As Toronto fights smart planning and removes sustainable transportation infrastructure (indeed, paying hundreds of thousands of dollars to do so), New York City Mayor Bloomberg continues to espouse how great bike lanes are. In NYC they have added a lot of miles of bike lanes and found local business get more business, neighbourhoods become nicer, and more people can get around easier than they did before!
With the release by NYC DOT this week of a report showing the economic impact of their street projects, Bloomberg wove the economic case into his speech. “Talk to merchants everywhere we’ve put protected bicycle lanes [and pedestrian plazas]… They will tell you that business is dramatically better than it was before.”
Bloomberg called New York City’s legacy of mega-highway building by former DOT Commissioner Robert Moses a “mistake” because “we bulldozed neighborhoods.”
With the mistakes of the past fading from view, Bloomberg seems to understand the direct link between how streets are used and whether or not a city succeeds. “We’re using the streets in ways they had not been used in a long time,” he said, “Cyclists and pedestrians and bus riders are as important — if not, I would argue more important — than automobile riders.”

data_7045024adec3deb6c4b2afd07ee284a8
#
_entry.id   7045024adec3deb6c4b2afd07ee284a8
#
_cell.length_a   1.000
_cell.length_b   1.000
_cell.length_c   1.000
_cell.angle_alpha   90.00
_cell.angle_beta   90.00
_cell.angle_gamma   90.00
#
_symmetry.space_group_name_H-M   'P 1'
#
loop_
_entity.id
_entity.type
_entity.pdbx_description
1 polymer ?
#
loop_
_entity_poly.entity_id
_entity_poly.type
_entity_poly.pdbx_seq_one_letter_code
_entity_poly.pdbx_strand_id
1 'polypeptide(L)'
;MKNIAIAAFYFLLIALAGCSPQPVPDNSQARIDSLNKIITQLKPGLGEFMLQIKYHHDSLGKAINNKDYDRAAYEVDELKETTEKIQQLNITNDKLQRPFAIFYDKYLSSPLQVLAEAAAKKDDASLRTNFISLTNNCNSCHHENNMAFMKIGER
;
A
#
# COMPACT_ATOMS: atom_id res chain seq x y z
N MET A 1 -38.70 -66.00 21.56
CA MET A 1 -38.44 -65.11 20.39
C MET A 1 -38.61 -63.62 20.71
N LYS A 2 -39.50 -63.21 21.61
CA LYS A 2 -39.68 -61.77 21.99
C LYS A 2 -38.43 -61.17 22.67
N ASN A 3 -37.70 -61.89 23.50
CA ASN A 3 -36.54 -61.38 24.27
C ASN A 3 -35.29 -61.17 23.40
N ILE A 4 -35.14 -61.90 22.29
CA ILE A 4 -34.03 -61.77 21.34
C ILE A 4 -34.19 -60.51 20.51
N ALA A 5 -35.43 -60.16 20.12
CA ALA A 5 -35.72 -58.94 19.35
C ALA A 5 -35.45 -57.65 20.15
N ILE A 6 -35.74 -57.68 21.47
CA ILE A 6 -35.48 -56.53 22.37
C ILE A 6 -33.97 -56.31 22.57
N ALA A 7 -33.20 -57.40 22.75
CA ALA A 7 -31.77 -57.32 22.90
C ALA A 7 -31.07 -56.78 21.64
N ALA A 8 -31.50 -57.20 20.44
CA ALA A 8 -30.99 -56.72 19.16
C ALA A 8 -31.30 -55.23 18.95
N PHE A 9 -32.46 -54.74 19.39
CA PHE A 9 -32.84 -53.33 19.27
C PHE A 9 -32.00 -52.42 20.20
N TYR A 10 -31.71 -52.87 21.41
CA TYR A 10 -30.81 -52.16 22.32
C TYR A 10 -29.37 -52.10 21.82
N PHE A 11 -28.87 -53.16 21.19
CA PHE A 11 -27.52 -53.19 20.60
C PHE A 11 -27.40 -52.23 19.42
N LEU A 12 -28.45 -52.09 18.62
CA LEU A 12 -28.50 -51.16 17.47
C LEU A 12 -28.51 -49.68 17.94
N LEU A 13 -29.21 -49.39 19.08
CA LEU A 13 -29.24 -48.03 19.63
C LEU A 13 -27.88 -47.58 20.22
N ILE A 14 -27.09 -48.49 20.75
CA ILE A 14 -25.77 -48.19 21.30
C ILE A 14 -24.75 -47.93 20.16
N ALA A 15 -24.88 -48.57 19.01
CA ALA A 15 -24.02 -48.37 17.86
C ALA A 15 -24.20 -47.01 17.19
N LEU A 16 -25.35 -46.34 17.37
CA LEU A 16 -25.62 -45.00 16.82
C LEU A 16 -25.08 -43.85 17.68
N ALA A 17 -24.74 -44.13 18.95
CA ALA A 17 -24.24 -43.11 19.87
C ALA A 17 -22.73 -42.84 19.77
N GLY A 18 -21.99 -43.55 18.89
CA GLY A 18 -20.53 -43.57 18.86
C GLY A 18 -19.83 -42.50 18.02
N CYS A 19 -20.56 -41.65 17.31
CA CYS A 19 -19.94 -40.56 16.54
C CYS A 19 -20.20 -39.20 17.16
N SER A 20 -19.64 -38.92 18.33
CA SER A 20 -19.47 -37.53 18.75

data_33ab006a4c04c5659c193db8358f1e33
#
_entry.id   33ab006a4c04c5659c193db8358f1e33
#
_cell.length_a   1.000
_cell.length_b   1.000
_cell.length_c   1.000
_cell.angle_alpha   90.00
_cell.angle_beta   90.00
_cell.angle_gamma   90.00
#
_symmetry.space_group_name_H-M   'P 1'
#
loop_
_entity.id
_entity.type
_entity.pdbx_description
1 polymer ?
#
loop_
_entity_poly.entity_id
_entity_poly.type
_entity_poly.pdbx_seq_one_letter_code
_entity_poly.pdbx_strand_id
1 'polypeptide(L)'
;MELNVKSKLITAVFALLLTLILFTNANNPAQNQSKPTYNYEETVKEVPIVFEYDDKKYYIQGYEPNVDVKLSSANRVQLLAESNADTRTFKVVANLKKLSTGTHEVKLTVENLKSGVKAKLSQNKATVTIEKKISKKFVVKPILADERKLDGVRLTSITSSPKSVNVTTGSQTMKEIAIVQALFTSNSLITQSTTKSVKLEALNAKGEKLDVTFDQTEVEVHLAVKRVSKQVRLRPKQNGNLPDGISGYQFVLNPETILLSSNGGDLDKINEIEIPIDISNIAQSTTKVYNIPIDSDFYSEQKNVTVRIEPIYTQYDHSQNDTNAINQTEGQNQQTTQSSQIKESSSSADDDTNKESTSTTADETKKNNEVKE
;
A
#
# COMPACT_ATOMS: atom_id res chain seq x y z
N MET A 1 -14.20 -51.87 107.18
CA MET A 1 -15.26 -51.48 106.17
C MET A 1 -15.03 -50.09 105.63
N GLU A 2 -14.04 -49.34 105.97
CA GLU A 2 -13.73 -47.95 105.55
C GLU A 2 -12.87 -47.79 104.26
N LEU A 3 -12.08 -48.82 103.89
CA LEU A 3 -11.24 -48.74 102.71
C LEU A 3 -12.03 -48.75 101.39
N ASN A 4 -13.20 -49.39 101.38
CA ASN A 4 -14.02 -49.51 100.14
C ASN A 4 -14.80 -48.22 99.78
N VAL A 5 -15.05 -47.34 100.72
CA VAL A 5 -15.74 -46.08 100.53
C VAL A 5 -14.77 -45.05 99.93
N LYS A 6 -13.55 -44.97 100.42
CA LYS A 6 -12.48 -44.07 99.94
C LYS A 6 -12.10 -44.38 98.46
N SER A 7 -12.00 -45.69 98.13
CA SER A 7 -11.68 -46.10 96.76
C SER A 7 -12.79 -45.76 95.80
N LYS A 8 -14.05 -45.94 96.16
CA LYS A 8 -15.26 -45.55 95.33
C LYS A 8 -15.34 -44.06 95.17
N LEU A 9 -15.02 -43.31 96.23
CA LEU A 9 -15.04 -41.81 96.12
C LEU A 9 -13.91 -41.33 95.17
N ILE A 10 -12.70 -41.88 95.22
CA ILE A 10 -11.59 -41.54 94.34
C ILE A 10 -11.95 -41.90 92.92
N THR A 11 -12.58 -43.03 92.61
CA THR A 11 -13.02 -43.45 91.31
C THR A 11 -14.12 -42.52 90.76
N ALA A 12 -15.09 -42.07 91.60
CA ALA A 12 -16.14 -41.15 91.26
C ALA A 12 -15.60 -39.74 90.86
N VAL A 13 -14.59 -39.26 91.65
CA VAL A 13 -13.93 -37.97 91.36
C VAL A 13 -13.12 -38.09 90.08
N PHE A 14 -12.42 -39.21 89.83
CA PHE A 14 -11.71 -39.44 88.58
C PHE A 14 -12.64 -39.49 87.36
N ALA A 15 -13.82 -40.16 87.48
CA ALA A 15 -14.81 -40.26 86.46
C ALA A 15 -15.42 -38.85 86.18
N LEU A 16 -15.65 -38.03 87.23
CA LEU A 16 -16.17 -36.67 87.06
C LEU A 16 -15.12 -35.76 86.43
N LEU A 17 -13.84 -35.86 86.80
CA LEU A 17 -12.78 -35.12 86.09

While he acknowledged that bike lanes “are always controversial” he defended them by noting that, “more and more people are using them.”
Looking ahead, Bloomberg said he has no plans of letting naysayers or controversies stop the progress. “Transportation… it’s not sexy and it certainly invites controversy,” he said, but added, “We’ve just got to keep developing, keep building, sensibly, with some plans and community involvement; but not stopping.”
As you can probably guess from my recent series of pro-bike lane posts, I am rather embarrassed by Toronto Mayor Rob Ford and his archaic approach to transit. When he’s out of office we may get to see some good news coming from Toronto again.